Nicole S. Young is a photographer, photography writer and blogger, as well as an accredited Photoshop professional. Her blog is a source of inspiration for many, and ECR had the opportunity to catch up with her to discuss the current state of Photoshop, the value of Google+ for photographers and more.
ECR: As an accredited Photoshop professional you help photographers with the post-production side of their craft. As a published photography writer you provide insight into the shooting process.
Being so well versed in both aspects of the art, how much influence does understanding of one have in the techniques developed for the other?
Nicole: My knowledge of Photoshop is a huge advantage when I'm photographing an image. It helps me realize how difficult things can be to correct if I made a mistake, or how I can blend images together to get a better photograph in the long run.
When I'm photographing people for my stock portfolio I know that it's in my best interest to hire a makeup artist, even for basic cover-up, so that I have less cloning and touch-up work to do in Photoshop. It also makes me realize how important it is to light my subject properly, since adding too much "fill light" in Lightroom or Photoshop can destroy the pixels and also add artifacting.
ECR: With features like adaptive wide-angle lens correction making their way into the latest Photoshop releases, do you think the ages-old "get it right the first time" mentality is starting to show some cracks?
Nicole: I'm still very old-school when it comes to photography and I think it has to do with vision more than just making the image perfect. One of my favorite lenses is my 24mm tilt-shift lens, and when I use it for landscapes I typically just use the shift function to correct for distortion. I could probably do this in Photoshop with the lens correction filter, and sometimes I still have to fix it a little bit, but there's something I enjoy about getting it right in-camera.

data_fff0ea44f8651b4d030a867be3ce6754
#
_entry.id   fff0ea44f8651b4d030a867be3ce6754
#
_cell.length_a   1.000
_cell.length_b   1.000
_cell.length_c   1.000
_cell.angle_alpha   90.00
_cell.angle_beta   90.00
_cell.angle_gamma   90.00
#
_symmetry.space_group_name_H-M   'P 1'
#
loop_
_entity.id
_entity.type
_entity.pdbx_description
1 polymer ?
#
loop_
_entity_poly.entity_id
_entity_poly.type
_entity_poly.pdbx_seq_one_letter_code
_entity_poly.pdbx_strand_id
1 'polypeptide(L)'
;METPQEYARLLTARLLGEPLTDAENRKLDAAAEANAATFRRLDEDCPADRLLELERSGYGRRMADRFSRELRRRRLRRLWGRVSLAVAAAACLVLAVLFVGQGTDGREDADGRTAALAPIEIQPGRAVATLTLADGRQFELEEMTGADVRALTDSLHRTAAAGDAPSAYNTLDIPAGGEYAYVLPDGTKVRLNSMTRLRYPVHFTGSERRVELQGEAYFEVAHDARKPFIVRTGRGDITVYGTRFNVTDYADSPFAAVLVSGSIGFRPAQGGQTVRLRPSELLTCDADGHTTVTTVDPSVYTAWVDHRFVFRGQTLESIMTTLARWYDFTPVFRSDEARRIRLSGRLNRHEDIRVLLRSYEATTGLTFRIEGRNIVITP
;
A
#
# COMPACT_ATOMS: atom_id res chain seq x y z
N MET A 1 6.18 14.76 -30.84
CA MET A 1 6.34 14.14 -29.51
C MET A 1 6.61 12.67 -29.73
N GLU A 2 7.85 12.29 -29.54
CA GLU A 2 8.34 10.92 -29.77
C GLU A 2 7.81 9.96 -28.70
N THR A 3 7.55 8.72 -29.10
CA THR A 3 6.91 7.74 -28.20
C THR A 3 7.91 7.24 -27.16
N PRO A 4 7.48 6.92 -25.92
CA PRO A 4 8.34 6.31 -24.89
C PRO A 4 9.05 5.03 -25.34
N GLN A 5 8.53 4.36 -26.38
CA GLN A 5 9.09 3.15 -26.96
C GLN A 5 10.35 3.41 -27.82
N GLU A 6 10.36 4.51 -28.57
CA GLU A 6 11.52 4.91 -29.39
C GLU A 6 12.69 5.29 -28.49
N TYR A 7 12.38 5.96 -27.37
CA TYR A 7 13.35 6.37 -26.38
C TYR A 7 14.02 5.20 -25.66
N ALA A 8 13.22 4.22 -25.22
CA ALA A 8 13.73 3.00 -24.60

With that said, I definitely think that we have more leeway with our images than when we had to use film, so it's possible that the "get it right in camera" mentality is just shifting to a different level. Photoshop is a wonderful tool, and I use it all the time, but I don't think that any type of post-processing is a replacement for bad photography. I still use those features, but not out of laziness, just out of necessity because I either made a mistake while creating the image or I am being an artist on my computer and want to stylize the photograph.
ECR: The latest iteration of Photoshop also includes built-in video editing capabilities. With the increasing prevalence of HDSLR cameras and their use for commercial video applications, do you foresee a future where products like Photoshop and Premiere are merged?
Nicole: I doubt we'll ever see them as one merged product (at least not with Adobe). The video capabilities in Photoshop are improved, but still limited, and video and still are still two very separate entities. Plus, it's in Adobe's best fiscal interests to keep the products separated. I think it's great to have the video features in Photoshop, since not everyone can afford a higher-end product like Premiere Pro to do simple edits, but it's more of a "stepping stone" than an end product for videographers.
ECR: Professionally you have a highly diverse repertoire: writing a blog, publishing books, selling stock photos and providing help-desk expertise for Photoshop.
Did your multidisciplinary nature always encourage you to seek out new skill-sets, or is this something you started to develop once you entered your professional life?
Nicole: I think I've always had the skill-sets I use in my profession. I've been artistic my whole life, and discovered photography as my "medium" in high school. I enjoyed writing when I was younger as well, but never really considered myself good enough to write a book ... I guess that writing a blog and knowing my subject really well helped with that. I've definitely learned some new skills since becoming a photographer, mostly on the side of business and social media interaction.